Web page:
Client interview: HM Revenue & Customs

Transforming and reforming: HM Revenue & Customs embraces its digital future

Tax experts must be good at solving mathematical problems. Even so, HM Revenue & Customs (HMRC) has embarked on a fiendish brain teaser with its Locations Programme.

HMRC is taking a scattered 170-office portfolio, converting it into 13 regional hubs, five specialist sites and relocating nearly 45,000 employees in the process. At least ten new buildings are being constructed and fitted out, each the equivalent size of a corporate headquarters. To make the task even harder, the programme must be largely completed by April 2021.

Steven Boyd, HMRC’s Head of Estates, is leading the £500m endeavour. “It’s the biggest property programme in the UK by some distance,” he comments without any sense of drama.

A chartered engineer who served with the British Army for 30 years (latterly as Head of the Army Estate), Boyd is used to working quickly. Two years into the programme, his goal is not merely to deliver, but to improve the end-to-end construction process. The effects are being felt everywhere from furniture design to facilities management (FM).

Harmonising building information modelling (BIM)

The termination of a major private finance initiative (PFI) contract in 2021 partly explains HMRC’s pace. By moving to large leased regional centres, HMRC calculates that it will save £90m annually from 2028. HMRC is also taking the opportunity to become “one of the most digitally advanced tax authorities in the world,” moving its people into buildings with highspeed digital infrastructure, facilitating collaboration and smarter working.

It’s a once in a generation opportunity.

, Boyd says.

It’s an opportunity that extends to the construction community: with buildings at Croydon and Canary Wharf completed, seven projects out the ground and others still in design or pre-design phase, the overlapping schedules present the client with a unique overview of how the construction process can be improved.

Strategic use of BIM is at the heart of the programme. It is the first government property programme to adopt level 2 BIM on such a scale. Every project has a 3D digital “twin” model, rich with data that is built and shared by all parties in the construction process. Once the programme is completed, HMRC will use the BIM models for facilities maintenance and to compare the performance of buildings across its portfolio.

It’s really exciting, an opportunity to really make a difference to our people. To make a really big and lasting change.

Such vast resources of data are worthy of academic study, Boyd suggests. But he admits that challenges still remain, adding that the BIM dimension is “proving more difficult than we thought”. This is because each part of the industry has adopted slightly different naming conventions for objects. As a result, one item could change names a couple of times as it passes from design to construction and then maintenance, affecting the quality of the data.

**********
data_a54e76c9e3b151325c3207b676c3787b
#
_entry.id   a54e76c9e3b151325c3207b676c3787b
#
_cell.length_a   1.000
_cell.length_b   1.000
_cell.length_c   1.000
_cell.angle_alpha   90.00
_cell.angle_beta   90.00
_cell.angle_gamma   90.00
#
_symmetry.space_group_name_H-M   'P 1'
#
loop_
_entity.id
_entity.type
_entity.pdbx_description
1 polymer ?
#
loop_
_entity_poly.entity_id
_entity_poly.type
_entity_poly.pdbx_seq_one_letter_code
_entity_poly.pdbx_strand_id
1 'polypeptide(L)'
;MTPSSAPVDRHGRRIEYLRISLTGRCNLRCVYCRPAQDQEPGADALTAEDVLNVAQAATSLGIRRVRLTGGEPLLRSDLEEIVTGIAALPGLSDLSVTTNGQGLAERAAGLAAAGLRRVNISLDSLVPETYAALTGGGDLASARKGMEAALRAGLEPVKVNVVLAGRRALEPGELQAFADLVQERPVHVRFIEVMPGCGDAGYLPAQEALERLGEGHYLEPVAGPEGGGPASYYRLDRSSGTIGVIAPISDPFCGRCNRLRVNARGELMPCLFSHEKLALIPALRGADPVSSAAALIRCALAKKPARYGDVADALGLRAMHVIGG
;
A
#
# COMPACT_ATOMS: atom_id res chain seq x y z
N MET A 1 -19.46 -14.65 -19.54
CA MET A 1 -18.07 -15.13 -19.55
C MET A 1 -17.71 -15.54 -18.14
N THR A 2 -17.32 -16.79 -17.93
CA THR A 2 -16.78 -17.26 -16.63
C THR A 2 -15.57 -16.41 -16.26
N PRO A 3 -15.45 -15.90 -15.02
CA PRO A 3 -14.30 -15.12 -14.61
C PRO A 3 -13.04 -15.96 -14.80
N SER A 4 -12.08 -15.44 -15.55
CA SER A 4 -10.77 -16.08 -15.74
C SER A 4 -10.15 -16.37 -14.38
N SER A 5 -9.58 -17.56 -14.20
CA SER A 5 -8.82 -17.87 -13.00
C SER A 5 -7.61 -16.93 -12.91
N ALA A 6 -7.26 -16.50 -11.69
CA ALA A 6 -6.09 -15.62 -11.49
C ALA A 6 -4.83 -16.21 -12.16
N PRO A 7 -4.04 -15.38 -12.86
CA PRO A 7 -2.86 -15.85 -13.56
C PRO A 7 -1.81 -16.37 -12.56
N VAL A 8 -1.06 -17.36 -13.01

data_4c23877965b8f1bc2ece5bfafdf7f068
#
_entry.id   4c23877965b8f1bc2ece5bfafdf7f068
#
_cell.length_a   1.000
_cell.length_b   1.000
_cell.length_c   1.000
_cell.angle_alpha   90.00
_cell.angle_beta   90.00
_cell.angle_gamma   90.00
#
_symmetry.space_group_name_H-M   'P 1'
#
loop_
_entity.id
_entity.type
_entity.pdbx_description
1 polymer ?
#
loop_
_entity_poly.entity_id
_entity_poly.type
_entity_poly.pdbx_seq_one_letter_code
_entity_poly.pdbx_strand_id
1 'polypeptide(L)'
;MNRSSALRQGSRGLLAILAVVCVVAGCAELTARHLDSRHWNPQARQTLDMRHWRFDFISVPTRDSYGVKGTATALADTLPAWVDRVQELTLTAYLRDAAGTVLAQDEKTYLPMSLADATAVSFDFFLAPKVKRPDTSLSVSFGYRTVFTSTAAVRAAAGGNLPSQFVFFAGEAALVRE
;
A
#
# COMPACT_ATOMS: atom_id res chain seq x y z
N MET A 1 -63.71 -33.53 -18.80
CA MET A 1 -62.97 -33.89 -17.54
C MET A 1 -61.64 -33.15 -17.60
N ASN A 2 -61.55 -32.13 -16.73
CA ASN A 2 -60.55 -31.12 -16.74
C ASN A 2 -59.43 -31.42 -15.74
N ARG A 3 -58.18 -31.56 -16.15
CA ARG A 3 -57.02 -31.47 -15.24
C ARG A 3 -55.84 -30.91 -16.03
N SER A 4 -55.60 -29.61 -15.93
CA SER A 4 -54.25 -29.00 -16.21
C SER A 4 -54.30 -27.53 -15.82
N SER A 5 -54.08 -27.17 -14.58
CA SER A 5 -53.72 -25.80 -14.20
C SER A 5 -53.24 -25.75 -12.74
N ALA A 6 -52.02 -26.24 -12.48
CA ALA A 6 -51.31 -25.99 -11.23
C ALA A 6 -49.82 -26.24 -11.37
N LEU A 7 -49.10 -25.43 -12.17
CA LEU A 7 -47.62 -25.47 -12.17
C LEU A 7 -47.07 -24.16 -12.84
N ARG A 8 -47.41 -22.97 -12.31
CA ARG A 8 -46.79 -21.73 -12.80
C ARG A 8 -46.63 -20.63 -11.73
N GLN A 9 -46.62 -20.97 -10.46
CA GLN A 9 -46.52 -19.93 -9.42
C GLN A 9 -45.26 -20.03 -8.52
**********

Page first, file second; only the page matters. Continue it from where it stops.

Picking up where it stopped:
HMRC has brought together contractor and supplier forums to tackle this problem. One of its goals is to agree a commonality of terms and to encourage information to be properly passed from team to team as the project progresses.

“The commercial property industry has a whole series of discontinuities. We want to minimise them. Getting people to work across boundaries is a way of doing that,” he adds.

One strategy is to bring FM companies to the table as early as possible. Boyd wants them to attend contractor forums long before they are usually engaged on a project.

“We want our FM suppliers to be witnessing things such as the commissioning of air conditioning systems. Hopefully, that will help us land the service in a smooth way,” he says, adding that he is especially pleased by the way contractors are working together in the forums to identify and solve problems.

Early involvement

Now, he has the tricky task of keeping up the pace of delivery, while navigating multiple public sector approval processes.

Getting departmental approval is one thing, but you’ve also got to get it past the Cabinet Office, the Treasury, and a huge amount of external engagement, including local authorities and MPs,

Boyd says. In the past two years, he has learnt a lot about communication and forward planning, and in particular how to minimise any surprises for decision makers.

Given the approval regime, how does he ensure that such a complex programme remains on track and not mired in bureaucracy?

“We’ve spent a lot of time getting the governance right and ensuring that it’s streamlined. And to make sure that decisions are pushed down to project level as far as possible,” he says. “We’re also working really hard with the Cabinet Office, Treasury and HMRC’s investment committee. To give them the confidence that they don’t need to review everything in triplicate.”

But he adds a note of caution.  “That confidence is, of course, really hard won and easily lost.”

A people-driven programme